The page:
CBC’s winning Breakfast Radio format began 50 years ago .. in Winnipeg

The CBC building at the corner of Winnipeg’s Portage Avenue and Spence Street, as seen when Information Radio hit the airwaves for the first time. (CBC)

Breakfast radio was a little different back in the late 1960s. It was a mix of music and newscasts, with nary a long-form interview to be found.

But the so-called Age of Aquarius was causing a change in culture and music.

It was the dawn of the Information Age, and CBC Radio was poised for change as well — a drastic one.

Tired of being in the radio ratings basement in most Canadian cities, management decided it was time to shake things up.

The increase in current affairs and documentaries became known as the Radio Revolution and Winnipeg was the epicentre.

One of the architects of the revolution was Ernie Mutimer, program director at CBW 990 AM in Winnipeg.

“The whole objective was to make CBC Radio in Winnipeg something, anything. People either liked us or they didn’t but at least they knew we were there,” Mutimer told CBC in 1998, during the 50th anniversary of CBC Radio in Manitoba.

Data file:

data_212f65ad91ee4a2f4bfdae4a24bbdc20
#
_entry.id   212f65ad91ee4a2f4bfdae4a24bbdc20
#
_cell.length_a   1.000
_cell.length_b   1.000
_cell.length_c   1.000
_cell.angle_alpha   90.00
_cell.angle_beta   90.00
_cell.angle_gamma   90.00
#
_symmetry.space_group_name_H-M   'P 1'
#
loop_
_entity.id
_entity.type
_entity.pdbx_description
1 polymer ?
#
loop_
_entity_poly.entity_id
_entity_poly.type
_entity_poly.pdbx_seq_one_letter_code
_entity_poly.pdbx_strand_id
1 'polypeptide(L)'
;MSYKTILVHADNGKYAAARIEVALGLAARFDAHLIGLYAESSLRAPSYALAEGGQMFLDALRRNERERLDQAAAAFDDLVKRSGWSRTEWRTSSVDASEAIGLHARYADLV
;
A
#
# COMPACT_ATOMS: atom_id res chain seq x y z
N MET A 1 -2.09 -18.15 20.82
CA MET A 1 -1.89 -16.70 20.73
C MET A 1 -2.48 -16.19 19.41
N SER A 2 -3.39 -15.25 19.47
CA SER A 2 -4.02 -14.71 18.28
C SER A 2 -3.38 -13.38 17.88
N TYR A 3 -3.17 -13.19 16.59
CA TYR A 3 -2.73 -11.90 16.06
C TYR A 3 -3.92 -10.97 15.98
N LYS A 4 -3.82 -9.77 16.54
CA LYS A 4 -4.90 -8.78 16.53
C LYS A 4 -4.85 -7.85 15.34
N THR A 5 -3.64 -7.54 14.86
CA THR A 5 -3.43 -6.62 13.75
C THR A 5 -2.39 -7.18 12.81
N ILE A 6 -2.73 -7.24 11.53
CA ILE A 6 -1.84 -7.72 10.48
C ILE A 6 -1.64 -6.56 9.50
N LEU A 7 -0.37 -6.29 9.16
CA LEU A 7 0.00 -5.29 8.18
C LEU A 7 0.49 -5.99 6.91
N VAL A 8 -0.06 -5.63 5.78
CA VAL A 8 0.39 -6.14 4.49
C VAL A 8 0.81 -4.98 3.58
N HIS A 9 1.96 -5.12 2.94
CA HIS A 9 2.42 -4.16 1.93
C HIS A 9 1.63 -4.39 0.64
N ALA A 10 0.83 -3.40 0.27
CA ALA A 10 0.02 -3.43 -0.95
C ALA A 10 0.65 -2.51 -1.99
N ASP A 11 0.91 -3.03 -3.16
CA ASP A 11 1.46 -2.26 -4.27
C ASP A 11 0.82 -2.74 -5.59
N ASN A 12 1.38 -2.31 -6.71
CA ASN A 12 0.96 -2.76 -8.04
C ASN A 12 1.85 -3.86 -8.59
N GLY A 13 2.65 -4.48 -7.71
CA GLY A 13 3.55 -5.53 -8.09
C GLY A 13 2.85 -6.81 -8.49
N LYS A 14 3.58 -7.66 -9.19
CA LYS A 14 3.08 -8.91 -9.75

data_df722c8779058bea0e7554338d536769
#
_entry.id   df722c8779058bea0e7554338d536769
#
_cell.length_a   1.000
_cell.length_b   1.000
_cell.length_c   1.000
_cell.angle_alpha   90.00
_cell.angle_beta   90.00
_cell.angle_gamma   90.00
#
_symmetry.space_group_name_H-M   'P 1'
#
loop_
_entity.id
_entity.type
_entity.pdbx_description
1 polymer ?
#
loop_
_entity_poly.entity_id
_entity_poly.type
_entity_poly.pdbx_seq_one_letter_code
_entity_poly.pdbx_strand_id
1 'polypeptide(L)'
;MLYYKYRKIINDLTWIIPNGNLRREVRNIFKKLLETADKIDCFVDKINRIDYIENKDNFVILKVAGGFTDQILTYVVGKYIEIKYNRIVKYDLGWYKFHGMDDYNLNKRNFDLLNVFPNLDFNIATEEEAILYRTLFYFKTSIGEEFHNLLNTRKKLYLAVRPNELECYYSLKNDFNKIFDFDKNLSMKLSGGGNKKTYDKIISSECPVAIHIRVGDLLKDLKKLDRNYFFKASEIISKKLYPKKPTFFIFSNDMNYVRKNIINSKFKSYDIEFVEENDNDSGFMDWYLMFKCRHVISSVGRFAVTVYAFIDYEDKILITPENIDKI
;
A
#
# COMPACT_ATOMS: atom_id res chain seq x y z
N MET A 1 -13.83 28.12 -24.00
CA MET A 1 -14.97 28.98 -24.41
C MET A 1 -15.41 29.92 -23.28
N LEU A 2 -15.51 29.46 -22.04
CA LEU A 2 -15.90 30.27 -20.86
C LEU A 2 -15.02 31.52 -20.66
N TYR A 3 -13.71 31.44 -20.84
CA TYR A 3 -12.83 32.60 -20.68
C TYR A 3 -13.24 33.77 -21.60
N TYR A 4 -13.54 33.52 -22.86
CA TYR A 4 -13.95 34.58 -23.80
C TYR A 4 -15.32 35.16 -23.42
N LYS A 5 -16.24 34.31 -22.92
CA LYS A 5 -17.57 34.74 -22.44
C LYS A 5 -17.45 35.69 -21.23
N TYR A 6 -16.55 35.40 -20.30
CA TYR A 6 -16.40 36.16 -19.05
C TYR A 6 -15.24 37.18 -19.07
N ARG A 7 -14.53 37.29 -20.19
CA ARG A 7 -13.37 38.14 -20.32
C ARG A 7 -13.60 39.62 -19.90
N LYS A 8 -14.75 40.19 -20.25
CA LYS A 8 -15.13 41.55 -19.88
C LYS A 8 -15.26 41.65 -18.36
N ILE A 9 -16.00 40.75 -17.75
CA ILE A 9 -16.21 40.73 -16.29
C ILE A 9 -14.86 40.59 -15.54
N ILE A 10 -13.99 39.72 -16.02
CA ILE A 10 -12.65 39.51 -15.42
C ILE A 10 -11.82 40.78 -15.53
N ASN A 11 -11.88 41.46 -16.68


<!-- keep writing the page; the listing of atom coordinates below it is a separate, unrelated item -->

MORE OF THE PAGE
Information Radio signed onto the air for the first time on Monday, Sept. 15, 1969. Bill Guest, a staple at CBC Manitoba, was the first host of the CBC Manitoba morning show.

He led a team of well-known announcers and reporters into the 1970s. One of them was Ernie Nairn, whose long career is marked mostly by award-winning CBC-TV sports coverage in the ’70s and ’80s.

But on that September day in 1969, Nairn was the very first newsreader for Information Radio.

Radio staff weren’t sure about the new, untried format, he said in a recent interview.

“We all wondered what the reaction would be in terms of us doing an InfoRad format with news and interviews and everything else. And surprisingly it took off because, if I remember correctly, we became … the No. 1 station in Winnipeg for news and information,” said Nairn, 81, who retired in 1992.

“I guess other [CBC] stations realized that and eventually it expanded across the country.”

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